The recent controversy surrounding Haas’ appeal regarding alleged track limit violations at the Austin Grand Prix has sent shockwaves through the Formula 1 community. In response to this incident, the FIA (Fédération Internationale de l’Automobile) is gearing up to implement significant modifications to its regulations. These changes are aimed at making the appeal process more stringent and giving Formula 1 teams an additional opportunity to reconsider before pursuing an appeal.
One of the key adjustments on the horizon is the introduction of a fee for lodging an appeal, a departure from the current no-charge system. Additionally, the time frame for teams to submit a request for a review will be dramatically reduced, shrinking from the existing 14-day window to just four days. It’s worth noting that discussions about these rule changes were already underway well before Haas’ appeal was rejected last week.
The 2023 season has seen a notable surge in review requests from various teams, including Ferrari following the Australian Grand Prix, McLaren after the Austrian Grand Prix, and Aston Martin in the wake of the Jeddah Grand Prix. In response to this trend, the FIA is taking proactive steps to encourage teams to exercise caution and think twice before opting for an appeal.
The proposed changes to the International Sporting Code and the FIA’s own judicial rules are scheduled for implementation in 2024, pending approval at the Annual General Assembly in December. It’s important to emphasize that these changes will apply not only to Formula 1 but to all FIA competitions across the board.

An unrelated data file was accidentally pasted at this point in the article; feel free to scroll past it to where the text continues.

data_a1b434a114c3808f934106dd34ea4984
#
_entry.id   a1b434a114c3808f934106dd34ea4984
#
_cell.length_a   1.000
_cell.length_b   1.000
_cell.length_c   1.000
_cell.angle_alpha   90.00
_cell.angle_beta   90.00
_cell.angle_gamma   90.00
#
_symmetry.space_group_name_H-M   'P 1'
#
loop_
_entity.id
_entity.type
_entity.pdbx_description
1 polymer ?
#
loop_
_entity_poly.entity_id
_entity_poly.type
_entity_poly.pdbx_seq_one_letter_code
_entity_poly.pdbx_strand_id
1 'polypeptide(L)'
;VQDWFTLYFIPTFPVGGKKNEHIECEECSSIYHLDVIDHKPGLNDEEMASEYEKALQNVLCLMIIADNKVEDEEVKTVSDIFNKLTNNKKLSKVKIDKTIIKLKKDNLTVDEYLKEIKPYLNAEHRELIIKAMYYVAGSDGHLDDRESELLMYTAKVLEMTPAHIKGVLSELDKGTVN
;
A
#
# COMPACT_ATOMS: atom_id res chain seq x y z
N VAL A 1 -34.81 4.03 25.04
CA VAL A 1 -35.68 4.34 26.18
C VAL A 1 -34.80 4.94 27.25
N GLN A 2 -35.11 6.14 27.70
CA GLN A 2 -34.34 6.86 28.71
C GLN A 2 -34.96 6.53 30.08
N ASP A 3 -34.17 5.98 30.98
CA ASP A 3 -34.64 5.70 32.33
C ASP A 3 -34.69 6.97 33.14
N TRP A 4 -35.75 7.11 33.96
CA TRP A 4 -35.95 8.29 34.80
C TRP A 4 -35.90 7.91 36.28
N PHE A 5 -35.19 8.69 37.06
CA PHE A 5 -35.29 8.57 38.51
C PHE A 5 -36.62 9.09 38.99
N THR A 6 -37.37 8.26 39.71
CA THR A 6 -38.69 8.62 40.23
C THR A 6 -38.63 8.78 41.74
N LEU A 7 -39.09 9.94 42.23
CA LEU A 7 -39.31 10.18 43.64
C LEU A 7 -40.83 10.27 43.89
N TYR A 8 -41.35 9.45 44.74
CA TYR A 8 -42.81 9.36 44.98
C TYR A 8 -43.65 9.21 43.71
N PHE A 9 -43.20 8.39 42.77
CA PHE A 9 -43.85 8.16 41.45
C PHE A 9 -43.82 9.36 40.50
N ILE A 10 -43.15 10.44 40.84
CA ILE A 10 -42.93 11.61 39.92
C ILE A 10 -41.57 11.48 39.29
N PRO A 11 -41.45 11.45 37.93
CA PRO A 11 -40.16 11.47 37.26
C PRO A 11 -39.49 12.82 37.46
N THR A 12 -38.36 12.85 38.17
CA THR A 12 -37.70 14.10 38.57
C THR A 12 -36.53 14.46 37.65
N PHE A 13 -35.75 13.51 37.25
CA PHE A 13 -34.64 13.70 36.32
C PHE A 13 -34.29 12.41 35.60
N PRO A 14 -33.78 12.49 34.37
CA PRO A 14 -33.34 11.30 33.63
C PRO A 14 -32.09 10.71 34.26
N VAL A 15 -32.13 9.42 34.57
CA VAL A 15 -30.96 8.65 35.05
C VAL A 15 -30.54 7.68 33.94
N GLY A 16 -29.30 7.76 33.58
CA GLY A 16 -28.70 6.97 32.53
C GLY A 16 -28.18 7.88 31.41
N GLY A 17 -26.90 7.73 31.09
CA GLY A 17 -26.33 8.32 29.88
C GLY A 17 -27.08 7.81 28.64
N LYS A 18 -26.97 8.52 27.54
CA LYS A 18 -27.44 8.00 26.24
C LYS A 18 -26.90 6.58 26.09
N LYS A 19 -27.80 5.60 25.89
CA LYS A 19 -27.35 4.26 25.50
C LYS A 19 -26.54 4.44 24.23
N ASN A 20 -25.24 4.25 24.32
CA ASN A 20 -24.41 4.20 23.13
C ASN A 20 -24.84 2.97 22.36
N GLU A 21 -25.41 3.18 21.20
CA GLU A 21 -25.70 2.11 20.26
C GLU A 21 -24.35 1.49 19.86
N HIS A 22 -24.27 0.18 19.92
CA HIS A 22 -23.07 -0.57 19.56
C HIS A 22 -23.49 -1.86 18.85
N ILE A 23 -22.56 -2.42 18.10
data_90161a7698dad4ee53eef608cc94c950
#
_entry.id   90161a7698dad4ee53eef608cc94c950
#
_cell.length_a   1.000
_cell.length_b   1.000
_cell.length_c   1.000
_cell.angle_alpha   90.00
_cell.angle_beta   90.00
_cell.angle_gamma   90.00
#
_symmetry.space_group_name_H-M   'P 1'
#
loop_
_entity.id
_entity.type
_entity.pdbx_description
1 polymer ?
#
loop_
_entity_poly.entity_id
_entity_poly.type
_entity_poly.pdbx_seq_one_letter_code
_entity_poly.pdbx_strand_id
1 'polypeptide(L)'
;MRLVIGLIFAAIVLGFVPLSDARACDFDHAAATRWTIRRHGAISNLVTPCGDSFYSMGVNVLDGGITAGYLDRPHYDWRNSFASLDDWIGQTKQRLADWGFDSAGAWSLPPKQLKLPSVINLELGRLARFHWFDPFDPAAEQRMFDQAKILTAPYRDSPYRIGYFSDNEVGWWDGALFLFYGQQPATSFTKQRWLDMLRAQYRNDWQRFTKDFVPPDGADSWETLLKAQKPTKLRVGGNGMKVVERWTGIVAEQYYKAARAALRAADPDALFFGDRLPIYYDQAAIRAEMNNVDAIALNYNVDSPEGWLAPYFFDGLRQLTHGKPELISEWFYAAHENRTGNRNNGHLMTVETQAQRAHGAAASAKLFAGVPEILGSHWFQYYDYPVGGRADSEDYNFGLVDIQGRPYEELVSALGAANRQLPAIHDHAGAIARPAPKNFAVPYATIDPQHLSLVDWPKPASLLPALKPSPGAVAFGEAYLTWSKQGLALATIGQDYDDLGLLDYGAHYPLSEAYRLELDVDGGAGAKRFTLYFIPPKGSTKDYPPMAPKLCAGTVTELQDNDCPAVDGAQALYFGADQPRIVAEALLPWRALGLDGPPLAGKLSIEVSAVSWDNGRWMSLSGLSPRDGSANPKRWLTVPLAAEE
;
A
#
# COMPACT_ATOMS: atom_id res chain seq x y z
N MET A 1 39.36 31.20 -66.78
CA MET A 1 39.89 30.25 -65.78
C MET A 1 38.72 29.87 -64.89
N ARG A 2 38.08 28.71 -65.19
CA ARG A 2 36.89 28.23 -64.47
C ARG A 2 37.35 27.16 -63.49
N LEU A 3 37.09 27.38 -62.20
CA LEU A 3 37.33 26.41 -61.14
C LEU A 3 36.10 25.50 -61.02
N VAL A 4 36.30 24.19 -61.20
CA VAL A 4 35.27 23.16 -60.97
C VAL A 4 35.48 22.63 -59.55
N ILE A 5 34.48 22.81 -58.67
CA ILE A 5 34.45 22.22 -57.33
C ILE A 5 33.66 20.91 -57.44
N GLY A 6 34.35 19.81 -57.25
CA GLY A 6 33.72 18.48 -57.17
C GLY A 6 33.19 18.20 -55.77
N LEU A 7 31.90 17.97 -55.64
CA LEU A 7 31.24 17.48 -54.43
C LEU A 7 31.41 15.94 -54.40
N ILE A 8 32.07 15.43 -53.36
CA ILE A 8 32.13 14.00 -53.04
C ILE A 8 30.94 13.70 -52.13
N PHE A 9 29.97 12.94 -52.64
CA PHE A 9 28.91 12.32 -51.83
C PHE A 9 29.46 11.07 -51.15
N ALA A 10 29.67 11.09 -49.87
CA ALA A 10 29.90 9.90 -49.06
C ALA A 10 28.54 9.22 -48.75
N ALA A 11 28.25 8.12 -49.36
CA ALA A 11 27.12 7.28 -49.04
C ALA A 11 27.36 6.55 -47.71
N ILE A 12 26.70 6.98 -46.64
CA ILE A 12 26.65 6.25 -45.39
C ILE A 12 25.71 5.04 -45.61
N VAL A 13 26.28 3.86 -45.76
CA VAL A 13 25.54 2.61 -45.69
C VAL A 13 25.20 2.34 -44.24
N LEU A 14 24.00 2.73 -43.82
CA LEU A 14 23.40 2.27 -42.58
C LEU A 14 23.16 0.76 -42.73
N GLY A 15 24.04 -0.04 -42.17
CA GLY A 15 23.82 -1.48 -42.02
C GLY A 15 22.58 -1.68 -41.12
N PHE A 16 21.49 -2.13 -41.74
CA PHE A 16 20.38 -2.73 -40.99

Previously, there was no specific time limit for submitting a “right of review” request, allowing teams to potentially dispute the outcome of a race conducted months earlier. This duration was subsequently shortened to 14 days, a window that Haas fully utilized to compile its evidence.
Under the upcoming adjustments, the window for submitting a “right of review” request will be further reduced to a mere 96 hours from the conclusion of the event. However, under special circumstances, stewards will retain the authority to extend this deadline to 120 hours, providing some flexibility in exceptional cases.
Another significant change will be the implementation of an appeal filing fee, set at €6,000. Importantly, this fee will only be refunded if the stewards uphold the right of review. These changes reflect the FIA’s commitment to making the appeal system more robust and accountable.
One of the challenges with the existing system is that teams can submit a “notice of intention to appeal” and then have four days to decide whether to proceed with a formal appeal. However, a “notice of intention to appeal” can suspend a penalty, creating a potential loophole.
In the new system, if a “notice of appeal” is withdrawn, the case will still be forwarded to the International Court of Appeal. This means that the team in question may face penalties if it is determined that they benefited from the procedure, adding an extra layer of scrutiny and fairness to the process.
Additionally, teams will now be required to pay the appeal fee in advance, concurrently with the “notice of intention to appeal.” This change aims to streamline the process and eliminate any ambiguity regarding financial commitments.
In conclusion, the FIA’s forthcoming modifications to the appeal system underscore the organization’s commitment to maintaining the integrity and fairness of Formula 1 competitions. These changes, though prompted by recent events, are designed to benefit the sport as a whole and ensure that appeals are made with careful consideration and transparency.